Though country happily claims Urban as it own, this alchemist so effortlessly blends disparate musical elements on The Speed of Now, Part 1 that he transcends any attempt to pigeonhole his sound, whether it’s the funk/electronica of “Out the Cage” with Breland and Nile Rodgers or the luminous duet with P!nk on “One Too Many.” He looks outward on “Say Something” (before turning reflective and very personal), while injecting a rock groove into the sexy, driving “Superman” and a plaintive prayer into Top 10 hit, “God Whispered Your Name.” Regardless of the style, two constants remain: Urban’s singular guitar playing and vibrant vocals.
4. Little Big Town, Night Fall
On their ninth studio album, co-ed foursome Little Big Town do their usual liquor songs: the clever post-breakup track, “Over Drinking,” and the mariachi trumpet-filled “Wine, Beer, Whiskey.” But once again, it’s when Karen Fairchild, Kimberly Schlapman, Phillip Sweet and Jimi Westbrook dig deep, they mine a substantive emotional richness that few groups can touch. Their four-part harmonies bolster hypnotic “Next To You,” a realistic look at a relationship’s ups and downs. “The Daughters” should be required listening for any woman about the ways females are held to an impossibly high standard from a very early age as we “pose like a trophy on a shelf/ a dream for everyone but not myself.” “Sugarcoat,” about the price good girls pay by staying silent, serves as an appropriate companion, while “Problem Child” will make any black sheep feel less alone. The members of LBT never pander to their audience, or go for the low-hanging fruit, and the effort shows.
3, Brothers Osborne, Skeletons
Siblings TJ and John display a fresh boldness and an edginess on their third set as they continue to blend their respect for tradition with looking forward. Skeletons is a muscular joyride that starts with “Lighten Up,” the perfect arena opener for as soon as we’re able to return to live shows, and moves into the ZZ Top-influenced “All Night,” while the title track includes this clever keeper: “You’ve got skeletons in your closet/ And I’ve got bones to pick with them.” T.J.’s low rumbling vocals and John’s electrifying guitar work bolster every song, including “Make It a Good One” and “Hatin’ Somebody,” which address the nation’s divisiveness.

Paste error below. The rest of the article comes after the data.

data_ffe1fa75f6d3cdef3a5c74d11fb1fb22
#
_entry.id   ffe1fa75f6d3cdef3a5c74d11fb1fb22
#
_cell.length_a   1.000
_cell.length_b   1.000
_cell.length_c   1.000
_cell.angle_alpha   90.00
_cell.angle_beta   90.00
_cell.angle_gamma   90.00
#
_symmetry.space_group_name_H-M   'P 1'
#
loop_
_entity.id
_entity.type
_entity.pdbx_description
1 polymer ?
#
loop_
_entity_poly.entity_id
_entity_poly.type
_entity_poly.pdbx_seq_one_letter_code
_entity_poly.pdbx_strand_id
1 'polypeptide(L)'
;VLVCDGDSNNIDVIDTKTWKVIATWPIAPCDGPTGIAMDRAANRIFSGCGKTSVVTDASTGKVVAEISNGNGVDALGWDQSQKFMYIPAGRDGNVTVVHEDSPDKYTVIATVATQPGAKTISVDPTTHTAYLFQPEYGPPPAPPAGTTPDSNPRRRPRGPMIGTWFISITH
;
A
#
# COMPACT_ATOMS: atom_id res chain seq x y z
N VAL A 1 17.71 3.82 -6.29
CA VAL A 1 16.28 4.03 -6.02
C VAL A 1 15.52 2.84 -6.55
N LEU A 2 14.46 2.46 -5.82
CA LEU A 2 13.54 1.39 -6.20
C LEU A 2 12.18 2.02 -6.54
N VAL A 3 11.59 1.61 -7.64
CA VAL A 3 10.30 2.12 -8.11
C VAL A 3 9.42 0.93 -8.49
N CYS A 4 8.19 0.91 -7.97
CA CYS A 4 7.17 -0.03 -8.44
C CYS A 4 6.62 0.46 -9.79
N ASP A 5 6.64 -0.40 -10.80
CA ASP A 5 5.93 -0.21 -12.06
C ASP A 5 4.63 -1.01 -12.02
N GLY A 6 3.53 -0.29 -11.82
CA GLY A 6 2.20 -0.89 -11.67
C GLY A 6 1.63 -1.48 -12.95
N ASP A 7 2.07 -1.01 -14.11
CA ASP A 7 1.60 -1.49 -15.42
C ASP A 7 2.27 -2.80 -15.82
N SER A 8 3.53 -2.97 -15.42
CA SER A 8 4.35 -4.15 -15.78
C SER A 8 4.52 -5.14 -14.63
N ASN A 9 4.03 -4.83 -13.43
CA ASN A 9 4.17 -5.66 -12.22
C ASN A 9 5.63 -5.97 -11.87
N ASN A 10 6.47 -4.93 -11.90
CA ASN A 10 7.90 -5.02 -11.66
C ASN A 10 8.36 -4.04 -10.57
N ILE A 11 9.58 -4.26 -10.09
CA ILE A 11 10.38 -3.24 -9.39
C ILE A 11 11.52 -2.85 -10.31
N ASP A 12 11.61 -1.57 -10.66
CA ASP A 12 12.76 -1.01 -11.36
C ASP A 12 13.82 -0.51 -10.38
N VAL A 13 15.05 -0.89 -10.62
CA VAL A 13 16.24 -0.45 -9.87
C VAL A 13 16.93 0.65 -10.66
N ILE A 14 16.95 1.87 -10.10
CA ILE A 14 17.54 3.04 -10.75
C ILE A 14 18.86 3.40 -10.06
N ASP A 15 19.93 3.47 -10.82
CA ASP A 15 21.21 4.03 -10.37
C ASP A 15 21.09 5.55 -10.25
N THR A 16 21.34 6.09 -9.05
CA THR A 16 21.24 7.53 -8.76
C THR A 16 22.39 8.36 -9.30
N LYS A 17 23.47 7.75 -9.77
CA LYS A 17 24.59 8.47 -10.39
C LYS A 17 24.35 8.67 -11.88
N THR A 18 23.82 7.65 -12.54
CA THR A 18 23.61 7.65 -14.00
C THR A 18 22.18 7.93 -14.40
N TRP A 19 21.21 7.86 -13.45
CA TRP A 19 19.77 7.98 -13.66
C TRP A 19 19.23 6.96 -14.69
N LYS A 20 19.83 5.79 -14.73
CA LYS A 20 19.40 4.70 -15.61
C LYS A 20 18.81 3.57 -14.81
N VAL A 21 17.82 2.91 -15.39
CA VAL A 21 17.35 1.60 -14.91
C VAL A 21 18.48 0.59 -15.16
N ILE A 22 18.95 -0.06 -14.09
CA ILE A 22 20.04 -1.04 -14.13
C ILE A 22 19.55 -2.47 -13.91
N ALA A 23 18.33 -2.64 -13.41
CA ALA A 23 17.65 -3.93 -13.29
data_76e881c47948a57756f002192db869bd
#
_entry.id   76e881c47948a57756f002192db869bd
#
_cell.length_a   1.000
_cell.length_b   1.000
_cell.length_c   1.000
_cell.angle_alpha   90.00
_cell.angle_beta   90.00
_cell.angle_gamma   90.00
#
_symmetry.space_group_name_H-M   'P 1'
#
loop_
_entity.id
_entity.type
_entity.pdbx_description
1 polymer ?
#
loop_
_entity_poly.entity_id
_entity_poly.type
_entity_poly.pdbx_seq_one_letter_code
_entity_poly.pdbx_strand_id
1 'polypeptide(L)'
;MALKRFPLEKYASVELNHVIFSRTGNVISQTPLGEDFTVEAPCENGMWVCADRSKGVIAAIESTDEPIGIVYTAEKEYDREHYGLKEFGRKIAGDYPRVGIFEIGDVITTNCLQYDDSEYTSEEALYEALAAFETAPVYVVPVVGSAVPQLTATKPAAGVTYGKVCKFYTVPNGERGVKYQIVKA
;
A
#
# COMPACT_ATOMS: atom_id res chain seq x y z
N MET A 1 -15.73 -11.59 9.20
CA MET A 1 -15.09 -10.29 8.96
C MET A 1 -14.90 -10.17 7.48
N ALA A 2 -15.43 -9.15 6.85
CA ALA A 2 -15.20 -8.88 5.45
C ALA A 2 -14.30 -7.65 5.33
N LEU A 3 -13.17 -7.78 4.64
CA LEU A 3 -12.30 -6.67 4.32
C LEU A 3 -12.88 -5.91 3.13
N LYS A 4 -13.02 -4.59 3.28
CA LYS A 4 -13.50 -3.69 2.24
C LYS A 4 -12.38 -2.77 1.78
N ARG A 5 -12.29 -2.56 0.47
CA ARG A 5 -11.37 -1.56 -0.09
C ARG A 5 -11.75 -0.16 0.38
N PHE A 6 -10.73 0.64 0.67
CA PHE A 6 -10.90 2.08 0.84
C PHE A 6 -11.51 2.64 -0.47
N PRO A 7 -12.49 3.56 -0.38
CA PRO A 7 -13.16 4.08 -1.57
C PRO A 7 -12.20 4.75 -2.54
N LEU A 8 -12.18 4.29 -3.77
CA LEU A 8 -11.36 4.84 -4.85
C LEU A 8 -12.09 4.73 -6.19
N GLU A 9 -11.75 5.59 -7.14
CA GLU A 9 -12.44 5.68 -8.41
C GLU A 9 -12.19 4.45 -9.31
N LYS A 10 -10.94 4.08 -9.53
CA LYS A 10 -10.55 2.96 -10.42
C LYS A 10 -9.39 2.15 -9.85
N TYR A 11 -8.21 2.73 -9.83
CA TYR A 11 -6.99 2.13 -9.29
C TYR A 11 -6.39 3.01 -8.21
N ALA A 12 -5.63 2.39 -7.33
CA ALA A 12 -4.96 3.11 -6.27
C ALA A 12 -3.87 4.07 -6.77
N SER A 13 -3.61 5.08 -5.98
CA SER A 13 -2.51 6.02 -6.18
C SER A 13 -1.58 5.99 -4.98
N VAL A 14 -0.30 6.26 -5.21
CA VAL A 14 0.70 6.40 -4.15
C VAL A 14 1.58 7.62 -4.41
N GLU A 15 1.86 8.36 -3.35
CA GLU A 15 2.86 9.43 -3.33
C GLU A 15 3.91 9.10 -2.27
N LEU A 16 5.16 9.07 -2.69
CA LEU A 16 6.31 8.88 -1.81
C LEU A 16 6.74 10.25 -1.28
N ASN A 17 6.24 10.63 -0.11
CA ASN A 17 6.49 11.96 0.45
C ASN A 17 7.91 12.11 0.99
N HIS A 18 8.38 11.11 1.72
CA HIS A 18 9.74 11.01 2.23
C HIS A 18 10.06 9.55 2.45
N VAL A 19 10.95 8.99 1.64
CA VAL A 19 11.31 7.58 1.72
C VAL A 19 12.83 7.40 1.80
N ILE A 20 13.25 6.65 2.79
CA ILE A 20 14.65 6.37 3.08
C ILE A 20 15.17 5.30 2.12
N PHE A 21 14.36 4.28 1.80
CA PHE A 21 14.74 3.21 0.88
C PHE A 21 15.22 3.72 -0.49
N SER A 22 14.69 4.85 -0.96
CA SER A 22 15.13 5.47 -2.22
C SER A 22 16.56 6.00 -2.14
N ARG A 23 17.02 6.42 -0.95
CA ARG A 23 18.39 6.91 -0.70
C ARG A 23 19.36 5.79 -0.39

2. Ashley McBryde, Never Will
Whether she’s embracing traditional country or southern rock or something in between, McBryde infuses her songs with authenticity. Her voice slides easily from a growl to a whisper whether she’s singing about a treacherous love affair on “Voodoo Doll,” a possessive daughter on “Martha Divine” or self sabotage on “First Thing I Reach For.” There’s something so visceral about McBryde’s lyrics and delivery that Never Will is an album you feel as much as you hear.
1. Chris Stapleton, Starting Over
Though it would have seemed impossible following the critical and commercial success of 2017’s From A Room: Volume 2, Stapleton continues to improve as a singer and a songwriter. His gruff vocals keep their feral edge under producer Dave Cobb’s steady hand as he looks at life from the other side of 40 with all the experience, joy and heartache it brings on this masterful turn. Most of the songs are intensely personal, but on the searing “Watch You Burn,” he righteously takes on the Route 91 Harvest Country Music Festival shooter, to blistering effect. That his originals here hold up beside covers of John Fogerty’s “Joy of My Life” and Guy Clark’s “Worry B Gone” and “Old Friends” are a testament to his songwriting prowess.